Molecule’s Biopharma IP-NFTs — A Technical Description

Molecule Blog
Published in
6 min readAug 6, 2021



Creating legal agreements between two parties for (pre-patent) biopharma assets is complicated, in-transparent and lengthy. Molecule is proposing a new kind of marketplace for early-stage biopharma IP through which stated IP can easily be bought, funded and collaborated on. This marketplace needs to enable transparent IP rights and legal agreement construction, meanwhile accounting for the sensitivity of early-stage IP. Molecule is utilizing the power of Ethereum and NFTs to standardize the process of creating and transacting around the early-stage biopharma IP: The IPNFT is born.


Globally, early-stage biopharma research suffers from chronic underfunding leading to discontinued research in the early stages of the pharma development cycle. This is happening so regularly that academia has coined the phase of research up until clinical trials the “Valley of Death”. Researchers struggle to acquire funding due to three distinct reasons:

  1. Lack of visibility and connection to relevant investors: Researchers struggle to connect and acquire funding from private investors
  2. Legal complexity of IP deals: Deals such as license agreements surrounding pre-patent and patent IP are complex and often need legal support
  3. Difficulty of determining the value of early-stage biopharma assets: Both funders and researchers have trouble assessing the value of early-stage research.

NFTs have created an unprecedented revolution in the creative space, rethinking copyright, royalties and IP. We believe it will also be instrumental in solving the above-stated problems. In this article, we are going to focus on the first technical implementation of a biopharma IPNFT. It builds on many concepts other influential thinkers in the Web3 space have conjured in the past. For example, if you are interested in how general IP can be combined with NFTs have a look at Trent McConaghy 3 part series on building IP NFTs with ERC721.

The complexity of biopharma IP deals

When examining the transactional market for biopharma IP, one aspect becomes immediately obvious: IP is not sold in a simple purchase agreement like houses, cars or other physical objects. Transactions involving biopharma IP always differentiate between the specific rights and relating terms of the purchase. Therefore, it is common to use license agreements to structure the terms surrounding the IP. Terms may include exclusivity, applicable territory, relating IP, grants of rights, financials and much more. This is relevant for the technical implementation of the IPNFT transactions as no biopharma IP will ever be sold without negotiating and determining the terms relating to the transaction.

Every pharma deal ever — and btw: I made this

Important consideration when designing an IPNFT infrastructure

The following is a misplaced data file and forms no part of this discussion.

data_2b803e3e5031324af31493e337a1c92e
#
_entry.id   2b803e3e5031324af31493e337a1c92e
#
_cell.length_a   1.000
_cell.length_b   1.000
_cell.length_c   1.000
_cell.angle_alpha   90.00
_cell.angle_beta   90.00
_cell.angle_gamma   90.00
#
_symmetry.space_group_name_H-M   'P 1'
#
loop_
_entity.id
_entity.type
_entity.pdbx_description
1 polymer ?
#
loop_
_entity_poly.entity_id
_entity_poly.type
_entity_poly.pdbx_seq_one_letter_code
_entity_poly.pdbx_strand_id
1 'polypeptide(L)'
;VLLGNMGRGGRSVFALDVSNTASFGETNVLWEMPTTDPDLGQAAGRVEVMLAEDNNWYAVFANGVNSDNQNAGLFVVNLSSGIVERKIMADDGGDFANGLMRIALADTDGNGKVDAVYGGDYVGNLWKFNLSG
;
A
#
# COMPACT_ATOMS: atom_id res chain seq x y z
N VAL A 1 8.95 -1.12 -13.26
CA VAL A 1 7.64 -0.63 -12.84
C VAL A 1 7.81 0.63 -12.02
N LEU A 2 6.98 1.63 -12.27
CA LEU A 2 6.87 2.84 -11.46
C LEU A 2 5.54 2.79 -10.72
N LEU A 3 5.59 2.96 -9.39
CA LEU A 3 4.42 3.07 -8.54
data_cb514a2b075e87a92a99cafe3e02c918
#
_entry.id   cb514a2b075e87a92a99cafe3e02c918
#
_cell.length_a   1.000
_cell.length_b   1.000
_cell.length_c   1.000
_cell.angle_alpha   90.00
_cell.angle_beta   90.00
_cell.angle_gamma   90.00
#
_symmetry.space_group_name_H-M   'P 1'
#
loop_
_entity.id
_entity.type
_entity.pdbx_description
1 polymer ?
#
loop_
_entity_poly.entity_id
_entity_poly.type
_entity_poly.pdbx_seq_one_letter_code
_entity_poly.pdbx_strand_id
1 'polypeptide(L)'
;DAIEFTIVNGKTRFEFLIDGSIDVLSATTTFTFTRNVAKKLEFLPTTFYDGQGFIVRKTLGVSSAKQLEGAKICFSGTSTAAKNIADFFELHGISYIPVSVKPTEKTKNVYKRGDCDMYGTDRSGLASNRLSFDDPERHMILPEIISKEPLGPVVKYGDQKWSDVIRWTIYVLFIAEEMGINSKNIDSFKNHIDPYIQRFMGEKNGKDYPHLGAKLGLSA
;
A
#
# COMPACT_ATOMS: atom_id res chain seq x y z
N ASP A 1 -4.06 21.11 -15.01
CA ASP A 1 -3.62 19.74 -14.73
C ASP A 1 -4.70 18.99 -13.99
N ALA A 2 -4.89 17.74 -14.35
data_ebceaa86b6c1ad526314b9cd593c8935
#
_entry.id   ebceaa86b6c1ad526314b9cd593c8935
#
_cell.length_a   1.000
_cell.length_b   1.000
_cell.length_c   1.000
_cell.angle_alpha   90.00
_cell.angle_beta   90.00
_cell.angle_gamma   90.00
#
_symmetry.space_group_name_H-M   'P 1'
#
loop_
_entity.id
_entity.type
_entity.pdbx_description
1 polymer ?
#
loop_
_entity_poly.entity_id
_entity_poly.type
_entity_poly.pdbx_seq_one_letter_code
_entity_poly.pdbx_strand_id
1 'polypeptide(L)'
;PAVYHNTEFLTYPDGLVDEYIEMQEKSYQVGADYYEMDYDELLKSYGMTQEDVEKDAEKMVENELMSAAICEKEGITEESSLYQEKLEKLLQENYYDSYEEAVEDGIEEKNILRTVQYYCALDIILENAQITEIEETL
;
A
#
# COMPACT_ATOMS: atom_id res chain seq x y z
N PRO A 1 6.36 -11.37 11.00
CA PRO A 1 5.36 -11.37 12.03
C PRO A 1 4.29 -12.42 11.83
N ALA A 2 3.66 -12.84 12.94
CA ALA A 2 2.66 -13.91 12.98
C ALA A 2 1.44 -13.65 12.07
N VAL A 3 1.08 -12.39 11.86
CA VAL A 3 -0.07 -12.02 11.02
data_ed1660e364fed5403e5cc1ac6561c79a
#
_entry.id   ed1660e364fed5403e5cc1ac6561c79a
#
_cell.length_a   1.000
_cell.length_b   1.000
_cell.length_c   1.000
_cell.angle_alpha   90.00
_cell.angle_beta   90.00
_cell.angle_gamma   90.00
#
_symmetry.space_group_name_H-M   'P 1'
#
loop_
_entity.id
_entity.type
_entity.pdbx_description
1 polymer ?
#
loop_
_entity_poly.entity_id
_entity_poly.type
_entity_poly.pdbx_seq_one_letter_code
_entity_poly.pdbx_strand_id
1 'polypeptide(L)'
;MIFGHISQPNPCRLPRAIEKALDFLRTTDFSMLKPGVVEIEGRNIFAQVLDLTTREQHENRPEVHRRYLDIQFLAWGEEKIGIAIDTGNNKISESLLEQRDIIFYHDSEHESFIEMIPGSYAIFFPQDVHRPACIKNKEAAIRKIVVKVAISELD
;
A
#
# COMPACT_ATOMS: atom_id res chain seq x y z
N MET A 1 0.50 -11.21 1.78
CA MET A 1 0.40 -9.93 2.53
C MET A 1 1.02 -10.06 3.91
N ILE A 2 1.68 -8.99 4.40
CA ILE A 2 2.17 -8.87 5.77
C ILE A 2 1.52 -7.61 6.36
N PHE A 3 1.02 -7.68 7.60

Several aspects need to be considered when designing and implementing an IPNFT infrastructure. As they vary depending on the IP, we will be highlighting biopharma specific aspects:

a) Privacy

Many early-stage biopharma assets have not filed for patent applications. No protection of the IP under patent law may therefore exist. The envisioned IPNFT infrastructure must account for the privacy needs of the transacting parties. Before and after the transaction, access to the IP and relating license agreements need to be managed by the parties. Potential adversaries should not be able to retrieve any information while the owner of the IP may grant access to a certain transacting party.

b) Accessibility & Verifiability

To be able to implement a liquid market around IPNFTs some relevant information needs to be accessible and verifiable by the public. This includes transaction metadata such as transaction dates, ownership, price, etc.

c) Permanence

Lastly, transaction history and metadata information need to be permanently available to market participants. This creates reliability and transparency for different parties to make decisions concerning their future market participation.

Infrastructure of the IPNFT

To bring biopharma IPNFTs into reality, several components will be needed. The ownership of the unique asset needs to be implemented via a distributed ledger technology (DLT) such as Ethereum. In addition, data concerning the transaction and its content needs to be stored on separate components. The metadata of the assets and transactions needs to be permanently and publicly accessible. Information relating to the IP needs to be securely stored while preserving the privacy of the owner. Molecule decided to implement a variation of Nevermined’s gateway infrastructure to solve the stated challenges. A detailed breakdown of Nevermined components can be found on their Medium and Github.